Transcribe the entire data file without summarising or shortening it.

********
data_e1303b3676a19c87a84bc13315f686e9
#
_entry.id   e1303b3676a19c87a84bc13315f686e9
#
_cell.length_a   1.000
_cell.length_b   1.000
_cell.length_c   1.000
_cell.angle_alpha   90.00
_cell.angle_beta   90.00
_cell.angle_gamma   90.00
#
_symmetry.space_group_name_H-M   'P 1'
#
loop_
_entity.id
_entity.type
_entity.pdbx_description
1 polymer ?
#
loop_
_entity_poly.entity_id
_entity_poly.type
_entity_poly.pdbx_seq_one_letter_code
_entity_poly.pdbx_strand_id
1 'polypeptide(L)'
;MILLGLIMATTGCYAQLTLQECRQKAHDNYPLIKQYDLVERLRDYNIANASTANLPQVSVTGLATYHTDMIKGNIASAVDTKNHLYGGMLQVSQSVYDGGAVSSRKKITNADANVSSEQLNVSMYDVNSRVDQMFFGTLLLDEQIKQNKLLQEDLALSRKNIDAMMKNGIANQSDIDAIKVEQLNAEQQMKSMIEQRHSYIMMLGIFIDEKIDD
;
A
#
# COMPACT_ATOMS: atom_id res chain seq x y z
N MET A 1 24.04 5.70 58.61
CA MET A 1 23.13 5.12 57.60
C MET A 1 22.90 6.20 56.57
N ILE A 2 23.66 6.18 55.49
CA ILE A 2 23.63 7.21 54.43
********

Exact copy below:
data_e1303b3676a19c87a84bc13315f686e9
#
_entry.id   e1303b3676a19c87a84bc13315f686e9
#
_cell.length_a   1.000
_cell.length_b   1.000
_cell.length_c   1.000
_cell.angle_alpha   90.00
_cell.angle_beta   90.00
_cell.angle_gamma   90.00
#
_symmetry.space_group_name_H-M   'P 1'
#
loop_
_entity.id
_entity.type
_entity.pdbx_description
1 polymer ?
#
loop_
_entity_poly.entity_id
_entity_poly.type
_entity_poly.pdbx_seq_one_letter_code
_entity_poly.pdbx_strand_id
1 'polypeptide(L)'
;MILLGLIMATTGCYAQLTLQECRQKAHDNYPLIKQYDLVERLRDYNIANASTANLPQVSVTGLATYHTDMIKGNIASAVDTKNHLYGGMLQVSQSVYDGGAVSSRKKITNADANVSSEQLNVSMYDVNSRVDQMFFGTLLLDEQIKQNKLLQEDLALSRKNIDAMMKNGIANQSDIDAIKVEQLNAEQQMKSMIEQRHSYIMMLGIFIDEKIDD
;
A
#
# COMPACT_ATOMS: atom_id res chain seq x y z
N MET A 1 24.04 5.70 58.61
CA MET A 1 23.13 5.12 57.60
C MET A 1 22.90 6.20 56.57
N ILE A 2 23.66 6.18 55.49
CA ILE A 2 23.63 7.21 54.43